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Royal Canadian Mounties face billlon dollar lawsuit over claims of bullying

The Independent logo The Independent 6/25/2018 Alina Polianksaya

a group of people riding on the back of a horse © Provided by Independent Digital News & Media Limited Better known as the Mounties, Canada's Royal Canadian Mounted Police (RCMP) force has reportedly been hit with a C$1.1bn lawsuit over accusations of bullying, intimidation and harassment, according to reports.

Led by two RCMP workers, the Canadian Broadcasting Corporation (CBC) reported that the case could become a class action lawsuit joined by thousands of former and current staff and volunteers.

Lodged in the country's federal court last week, staff sergeant Geoffrey Greenwood and sergeant. Todd Gray, told of the troubles they faced within the organisation.

Sgt Greenwood told CBC he was “demonised” after reporting allegations of corruption that were made against colleagues, when he was working on a drug investigation in the town of Yellowknife, in 2007.

In the lawsuit, he claimed a woman told him an officer had taken $60,000 (£34,000) “for information”, and heard surveillance tapes accusing other officers.

After reporting it, he claimed that his managed “wanted to bury the issue” and the he ended up facing internal charges before being transferred out of the team.

Describing the actions as "bullying", Staff Sgt. Geoffrey Greenwood, who now works in Red Deer, added: "I ended up kind of leaving a shell of a person. Your whole character is torn apart and stripped down and you're villainised."

Sgt Todd Gray, the second main plaintiff, had a seemingly desirable job as part of the RCMP Musical Ride in the 1990s, which involves teams of staff showing off their equestrian skills on horseback.

But he said things were not as picture-perfect as they might seem.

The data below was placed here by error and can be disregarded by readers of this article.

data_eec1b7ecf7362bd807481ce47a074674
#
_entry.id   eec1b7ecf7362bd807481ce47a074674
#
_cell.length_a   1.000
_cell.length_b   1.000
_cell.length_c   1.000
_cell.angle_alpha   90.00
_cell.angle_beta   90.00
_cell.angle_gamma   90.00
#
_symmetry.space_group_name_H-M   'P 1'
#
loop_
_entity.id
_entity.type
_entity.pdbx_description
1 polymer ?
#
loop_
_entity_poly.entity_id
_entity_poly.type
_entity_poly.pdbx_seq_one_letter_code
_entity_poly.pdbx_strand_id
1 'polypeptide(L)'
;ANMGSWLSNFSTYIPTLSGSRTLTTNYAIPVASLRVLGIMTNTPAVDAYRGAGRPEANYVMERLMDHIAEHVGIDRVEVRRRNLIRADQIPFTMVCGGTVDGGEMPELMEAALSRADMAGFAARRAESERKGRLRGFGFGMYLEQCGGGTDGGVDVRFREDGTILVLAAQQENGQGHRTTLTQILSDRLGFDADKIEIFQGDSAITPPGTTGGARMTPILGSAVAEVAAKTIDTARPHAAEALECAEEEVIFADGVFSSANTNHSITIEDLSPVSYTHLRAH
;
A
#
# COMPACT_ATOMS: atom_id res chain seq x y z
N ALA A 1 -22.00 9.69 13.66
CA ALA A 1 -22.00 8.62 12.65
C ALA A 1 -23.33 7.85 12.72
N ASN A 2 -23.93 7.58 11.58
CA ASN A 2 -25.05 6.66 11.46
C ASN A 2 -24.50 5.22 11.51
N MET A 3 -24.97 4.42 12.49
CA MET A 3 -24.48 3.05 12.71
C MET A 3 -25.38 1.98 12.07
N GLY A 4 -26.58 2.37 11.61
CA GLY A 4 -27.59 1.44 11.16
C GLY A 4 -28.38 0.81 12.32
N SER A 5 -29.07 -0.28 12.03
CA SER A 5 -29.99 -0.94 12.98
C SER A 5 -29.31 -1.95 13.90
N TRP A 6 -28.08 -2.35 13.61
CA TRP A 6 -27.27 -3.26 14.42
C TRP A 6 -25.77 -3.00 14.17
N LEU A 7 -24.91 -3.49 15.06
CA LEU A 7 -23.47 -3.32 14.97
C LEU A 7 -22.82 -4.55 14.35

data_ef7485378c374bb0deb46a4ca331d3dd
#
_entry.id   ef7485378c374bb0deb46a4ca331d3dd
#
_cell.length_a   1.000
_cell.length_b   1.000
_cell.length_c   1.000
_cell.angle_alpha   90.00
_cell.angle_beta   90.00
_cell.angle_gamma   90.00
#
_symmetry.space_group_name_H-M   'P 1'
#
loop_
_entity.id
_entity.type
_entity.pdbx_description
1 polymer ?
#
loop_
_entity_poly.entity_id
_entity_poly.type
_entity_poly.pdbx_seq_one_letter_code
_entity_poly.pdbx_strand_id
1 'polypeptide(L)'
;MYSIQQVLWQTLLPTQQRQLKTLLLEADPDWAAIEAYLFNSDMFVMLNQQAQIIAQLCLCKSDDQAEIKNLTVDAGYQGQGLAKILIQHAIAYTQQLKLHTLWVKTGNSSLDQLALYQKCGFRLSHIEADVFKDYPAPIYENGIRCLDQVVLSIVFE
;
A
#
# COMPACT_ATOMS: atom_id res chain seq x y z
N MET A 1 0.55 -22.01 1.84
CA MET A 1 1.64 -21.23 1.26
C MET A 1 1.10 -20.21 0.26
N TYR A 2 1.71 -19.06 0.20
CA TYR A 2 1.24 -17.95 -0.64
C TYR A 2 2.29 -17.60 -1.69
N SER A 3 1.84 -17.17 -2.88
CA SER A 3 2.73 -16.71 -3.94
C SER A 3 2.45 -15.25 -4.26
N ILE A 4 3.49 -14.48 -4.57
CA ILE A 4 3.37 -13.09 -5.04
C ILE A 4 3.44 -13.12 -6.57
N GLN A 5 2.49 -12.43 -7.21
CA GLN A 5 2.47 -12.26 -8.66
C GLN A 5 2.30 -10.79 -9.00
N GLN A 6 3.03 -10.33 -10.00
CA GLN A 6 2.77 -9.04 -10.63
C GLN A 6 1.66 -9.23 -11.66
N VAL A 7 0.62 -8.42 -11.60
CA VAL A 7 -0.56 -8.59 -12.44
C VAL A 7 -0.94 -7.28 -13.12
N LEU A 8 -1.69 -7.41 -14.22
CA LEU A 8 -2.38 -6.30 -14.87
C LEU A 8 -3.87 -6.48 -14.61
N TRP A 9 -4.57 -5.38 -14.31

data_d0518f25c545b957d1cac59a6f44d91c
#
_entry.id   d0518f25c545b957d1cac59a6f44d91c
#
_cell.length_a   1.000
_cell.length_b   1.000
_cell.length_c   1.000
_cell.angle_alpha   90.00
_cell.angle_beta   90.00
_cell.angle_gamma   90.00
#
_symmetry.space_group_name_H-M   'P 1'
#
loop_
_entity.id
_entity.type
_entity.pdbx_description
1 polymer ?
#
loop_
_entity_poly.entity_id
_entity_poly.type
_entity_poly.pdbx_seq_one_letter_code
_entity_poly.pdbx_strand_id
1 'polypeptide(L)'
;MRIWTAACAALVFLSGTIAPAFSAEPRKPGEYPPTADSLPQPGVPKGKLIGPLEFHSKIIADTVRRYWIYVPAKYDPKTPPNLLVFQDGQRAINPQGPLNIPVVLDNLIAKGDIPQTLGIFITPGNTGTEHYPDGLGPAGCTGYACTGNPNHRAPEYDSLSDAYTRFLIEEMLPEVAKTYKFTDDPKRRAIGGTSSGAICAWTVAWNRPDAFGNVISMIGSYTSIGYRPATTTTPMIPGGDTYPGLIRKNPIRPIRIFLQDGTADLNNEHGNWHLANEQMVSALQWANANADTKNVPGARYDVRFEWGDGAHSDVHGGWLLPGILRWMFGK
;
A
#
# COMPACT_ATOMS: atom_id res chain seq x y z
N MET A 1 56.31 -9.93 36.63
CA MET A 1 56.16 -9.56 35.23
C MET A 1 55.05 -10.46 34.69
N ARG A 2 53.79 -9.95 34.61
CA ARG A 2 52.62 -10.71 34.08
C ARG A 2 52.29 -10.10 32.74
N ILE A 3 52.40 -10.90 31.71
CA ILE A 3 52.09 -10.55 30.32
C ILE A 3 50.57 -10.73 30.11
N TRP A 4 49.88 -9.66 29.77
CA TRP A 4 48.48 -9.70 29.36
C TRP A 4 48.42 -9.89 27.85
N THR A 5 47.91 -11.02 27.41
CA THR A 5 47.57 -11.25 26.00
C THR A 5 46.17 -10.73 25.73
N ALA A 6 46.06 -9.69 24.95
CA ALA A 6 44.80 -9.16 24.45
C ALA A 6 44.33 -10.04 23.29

He told CBC: "This is the image of the RCMP. That's just the show. But the struggles that go on with travelling, and favouritism, and bullying, and being blacklisted for speaking out ... those are the things that don't come out."

The case claims he was made to ride in the horse trailer several times, and that in 1998 he was made to ride a horse that was notorious for bucking, despite having an injured back. He claimed he was left with injuries after the animal fell on his leg after rearing up.

Later, he moved to work in Nunavut and alleged in his court papers, that a higher up member of staff "frequently abused the local First Nations populations."

The lawsuit added that the commander ended up "kicking Mr. Gray in the face when he tried to kick a 16 year old First Nations boy in the ribs."

He alleged that he faced a series of repercussions after reporting the incident

The 53-year-old who now works in Airdrie, Alta, told CBC that the “same issues” were “always there”, adding: “It doesn't change across the country."

The prosecution is seeking $1bn in damages, an extra $100million in punitive damages and an additional $30million in compensation for family members of employees. 

If the case is classed as a class action, it could cover anyone who worked for the RCMP and experienced "bullying".

The RCMP has previously faced a harassment case in 2016 which led to a settlement for thousands of female officers over claims of sexual harassment and discrimination.

The RCMP has not responded to the case yet as the papers were only filed on Friday.

The Independent has contacted the RCMP for comment.


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